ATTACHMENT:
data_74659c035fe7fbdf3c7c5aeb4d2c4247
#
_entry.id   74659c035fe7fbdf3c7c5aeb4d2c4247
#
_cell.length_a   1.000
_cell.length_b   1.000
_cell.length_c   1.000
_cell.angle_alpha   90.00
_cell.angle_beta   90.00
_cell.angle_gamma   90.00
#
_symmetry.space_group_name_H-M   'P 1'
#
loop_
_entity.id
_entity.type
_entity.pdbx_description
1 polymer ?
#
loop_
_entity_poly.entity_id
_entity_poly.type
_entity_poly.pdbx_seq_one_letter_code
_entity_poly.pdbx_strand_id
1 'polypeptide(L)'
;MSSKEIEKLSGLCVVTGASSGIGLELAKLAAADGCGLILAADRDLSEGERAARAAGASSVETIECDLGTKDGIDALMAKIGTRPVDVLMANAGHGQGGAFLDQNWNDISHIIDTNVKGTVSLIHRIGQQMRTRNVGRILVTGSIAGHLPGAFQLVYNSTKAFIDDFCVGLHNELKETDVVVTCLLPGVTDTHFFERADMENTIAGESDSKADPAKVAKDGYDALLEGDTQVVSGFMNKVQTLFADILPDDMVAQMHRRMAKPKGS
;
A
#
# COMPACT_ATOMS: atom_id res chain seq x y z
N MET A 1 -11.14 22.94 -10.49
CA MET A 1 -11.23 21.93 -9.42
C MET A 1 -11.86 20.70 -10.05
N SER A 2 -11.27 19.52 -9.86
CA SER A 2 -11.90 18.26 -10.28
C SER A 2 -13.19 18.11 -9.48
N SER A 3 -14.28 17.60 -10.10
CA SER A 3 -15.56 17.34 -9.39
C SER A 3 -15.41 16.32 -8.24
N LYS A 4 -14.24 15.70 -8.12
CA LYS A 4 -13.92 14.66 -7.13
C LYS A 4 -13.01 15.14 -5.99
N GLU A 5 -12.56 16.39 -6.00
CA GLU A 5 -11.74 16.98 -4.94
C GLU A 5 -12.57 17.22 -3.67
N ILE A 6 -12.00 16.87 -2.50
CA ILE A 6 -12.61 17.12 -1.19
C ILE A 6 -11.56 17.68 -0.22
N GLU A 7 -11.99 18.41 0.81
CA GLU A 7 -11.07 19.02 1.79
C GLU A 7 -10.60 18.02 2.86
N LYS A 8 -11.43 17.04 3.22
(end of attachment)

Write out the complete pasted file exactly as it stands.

data_74659c035fe7fbdf3c7c5aeb4d2c4247
#
_entry.id   74659c035fe7fbdf3c7c5aeb4d2c4247
#
_cell.length_a   1.000
_cell.length_b   1.000
_cell.length_c   1.000
_cell.angle_alpha   90.00
_cell.angle_beta   90.00
_cell.angle_gamma   90.00
#
_symmetry.space_group_name_H-M   'P 1'
#
loop_
_entity.id
_entity.type
_entity.pdbx_description
1 polymer ?
#
loop_
_entity_poly.entity_id
_entity_poly.type
_entity_poly.pdbx_seq_one_letter_code
_entity_poly.pdbx_strand_id
1 'polypeptide(L)'
;MSSKEIEKLSGLCVVTGASSGIGLELAKLAAADGCGLILAADRDLSEGERAARAAGASSVETIECDLGTKDGIDALMAKIGTRPVDVLMANAGHGQGGAFLDQNWNDISHIIDTNVKGTVSLIHRIGQQMRTRNVGRILVTGSIAGHLPGAFQLVYNSTKAFIDDFCVGLHNELKETDVVVTCLLPGVTDTHFFERADMENTIAGESDSKADPAKVAKDGYDALLEGDTQVVSGFMNKVQTLFADILPDDMVAQMHRRMAKPKGS
;
A
#
# COMPACT_ATOMS: atom_id res chain seq x y z
N MET A 1 -11.14 22.94 -10.49
CA MET A 1 -11.23 21.93 -9.42
C MET A 1 -11.86 20.70 -10.05
N SER A 2 -11.27 19.52 -9.86
CA SER A 2 -11.90 18.26 -10.28
C SER A 2 -13.19 18.11 -9.48
N SER A 3 -14.28 17.60 -10.10
CA SER A 3 -15.56 17.34 -9.39
C SER A 3 -15.41 16.32 -8.24
N LYS A 4 -14.24 15.70 -8.12
CA LYS A 4 -13.92 14.66 -7.13
C LYS A 4 -13.01 15.14 -5.99
N GLU A 5 -12.56 16.39 -6.00
CA GLU A 5 -11.74 16.98 -4.94
C GLU A 5 -12.57 17.22 -3.67
N ILE A 6 -12.00 16.87 -2.50
CA ILE A 6 -12.61 17.12 -1.19
C ILE A 6 -11.56 17.68 -0.22
N GLU A 7 -11.99 18.41 0.81
CA GLU A 7 -11.07 19.02 1.79
C GLU A 7 -10.60 18.02 2.86
N LYS A 8 -11.43 17.04 3.22